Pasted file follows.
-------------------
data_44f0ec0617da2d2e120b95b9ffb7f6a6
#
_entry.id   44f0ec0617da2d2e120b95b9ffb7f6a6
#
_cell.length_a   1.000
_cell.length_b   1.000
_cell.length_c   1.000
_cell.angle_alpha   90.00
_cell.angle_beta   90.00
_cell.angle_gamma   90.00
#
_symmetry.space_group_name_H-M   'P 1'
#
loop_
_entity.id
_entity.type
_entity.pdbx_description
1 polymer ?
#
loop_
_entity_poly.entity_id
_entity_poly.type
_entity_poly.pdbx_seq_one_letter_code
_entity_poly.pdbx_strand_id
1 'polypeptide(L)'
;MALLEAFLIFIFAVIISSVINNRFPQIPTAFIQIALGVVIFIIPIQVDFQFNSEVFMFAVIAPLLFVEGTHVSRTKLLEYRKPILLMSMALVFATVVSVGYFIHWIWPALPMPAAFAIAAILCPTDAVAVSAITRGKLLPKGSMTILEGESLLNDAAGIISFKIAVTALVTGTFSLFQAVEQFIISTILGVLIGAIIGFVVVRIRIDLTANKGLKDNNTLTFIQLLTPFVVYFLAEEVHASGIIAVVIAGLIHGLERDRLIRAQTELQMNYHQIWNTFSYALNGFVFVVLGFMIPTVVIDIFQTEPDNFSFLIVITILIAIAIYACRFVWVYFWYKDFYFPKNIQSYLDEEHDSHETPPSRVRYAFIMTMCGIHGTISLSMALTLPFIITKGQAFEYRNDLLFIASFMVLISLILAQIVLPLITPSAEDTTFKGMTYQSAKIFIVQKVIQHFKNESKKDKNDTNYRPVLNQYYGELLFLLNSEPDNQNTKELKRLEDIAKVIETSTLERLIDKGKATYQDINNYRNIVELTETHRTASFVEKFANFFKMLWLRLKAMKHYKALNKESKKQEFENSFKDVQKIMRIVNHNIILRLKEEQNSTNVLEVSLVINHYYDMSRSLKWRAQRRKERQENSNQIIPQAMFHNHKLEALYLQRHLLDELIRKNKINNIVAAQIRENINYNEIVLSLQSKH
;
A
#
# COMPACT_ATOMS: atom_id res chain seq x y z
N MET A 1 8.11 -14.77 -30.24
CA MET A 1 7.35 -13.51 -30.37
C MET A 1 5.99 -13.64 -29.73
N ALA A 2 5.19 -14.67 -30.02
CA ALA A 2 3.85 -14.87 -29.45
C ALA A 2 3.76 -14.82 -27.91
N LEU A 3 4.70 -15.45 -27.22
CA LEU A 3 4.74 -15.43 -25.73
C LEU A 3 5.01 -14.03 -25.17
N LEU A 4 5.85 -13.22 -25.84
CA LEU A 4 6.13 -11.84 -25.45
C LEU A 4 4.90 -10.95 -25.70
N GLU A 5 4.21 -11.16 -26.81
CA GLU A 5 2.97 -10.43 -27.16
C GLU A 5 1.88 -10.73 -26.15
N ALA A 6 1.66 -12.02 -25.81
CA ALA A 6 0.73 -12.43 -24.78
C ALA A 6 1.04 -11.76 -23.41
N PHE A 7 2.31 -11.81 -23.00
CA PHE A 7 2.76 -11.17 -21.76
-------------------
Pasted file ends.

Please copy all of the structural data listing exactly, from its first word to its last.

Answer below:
data_44f0ec0617da2d2e120b95b9ffb7f6a6
#
_entry.id   44f0ec0617da2d2e120b95b9ffb7f6a6
#
_cell.length_a   1.000
_cell.length_b   1.000
_cell.length_c   1.000
_cell.angle_alpha   90.00
_cell.angle_beta   90.00
_cell.angle_gamma   90.00
#
_symmetry.space_group_name_H-M   'P 1'
#
loop_
_entity.id
_entity.type
_entity.pdbx_description
1 polymer ?
#
loop_
_entity_poly.entity_id
_entity_poly.type
_entity_poly.pdbx_seq_one_letter_code
_entity_poly.pdbx_strand_id
1 'polypeptide(L)'
;MALLEAFLIFIFAVIISSVINNRFPQIPTAFIQIALGVVIFIIPIQVDFQFNSEVFMFAVIAPLLFVEGTHVSRTKLLEYRKPILLMSMALVFATVVSVGYFIHWIWPALPMPAAFAIAAILCPTDAVAVSAITRGKLLPKGSMTILEGESLLNDAAGIISFKIAVTALVTGTFSLFQAVEQFIISTILGVLIGAIIGFVVVRIRIDLTANKGLKDNNTLTFIQLLTPFVVYFLAEEVHASGIIAVVIAGLIHGLERDRLIRAQTELQMNYHQIWNTFSYALNGFVFVVLGFMIPTVVIDIFQTEPDNFSFLIVITILIAIAIYACRFVWVYFWYKDFYFPKNIQSYLDEEHDSHETPPSRVRYAFIMTMCGIHGTISLSMALTLPFIITKGQAFEYRNDLLFIASFMVLISLILAQIVLPLITPSAEDTTFKGMTYQSAKIFIVQKVIQHFKNESKKDKNDTNYRPVLNQYYGELLFLLNSEPDNQNTKELKRLEDIAKVIETSTLERLIDKGKATYQDINNYRNIVELTETHRTASFVEKFANFFKMLWLRLKAMKHYKALNKESKKQEFENSFKDVQKIMRIVNHNIILRLKEEQNSTNVLEVSLVINHYYDMSRSLKWRAQRRKERQENSNQIIPQAMFHNHKLEALYLQRHLLDELIRKNKINNIVAAQIRENINYNEIVLSLQSKH
;
A
#
# COMPACT_ATOMS: atom_id res chain seq x y z
N MET A 1 8.11 -14.77 -30.24
CA MET A 1 7.35 -13.51 -30.37
C MET A 1 5.99 -13.64 -29.73
N ALA A 2 5.19 -14.67 -30.02
CA ALA A 2 3.85 -14.87 -29.45
C ALA A 2 3.76 -14.82 -27.91
N LEU A 3 4.70 -15.45 -27.22
CA LEU A 3 4.74 -15.43 -25.73
C LEU A 3 5.01 -14.03 -25.17
N LEU A 4 5.85 -13.22 -25.84
CA LEU A 4 6.13 -11.84 -25.45
C LEU A 4 4.90 -10.95 -25.70
N GLU A 5 4.21 -11.16 -26.81
CA GLU A 5 2.97 -10.43 -27.16
C GLU A 5 1.88 -10.73 -26.15
N ALA A 6 1.66 -12.02 -25.81
CA ALA A 6 0.73 -12.43 -24.78
C ALA A 6 1.04 -11.76 -23.41
N PHE A 7 2.31 -11.81 -23.00
CA PHE A 7 2.76 -11.17 -21.76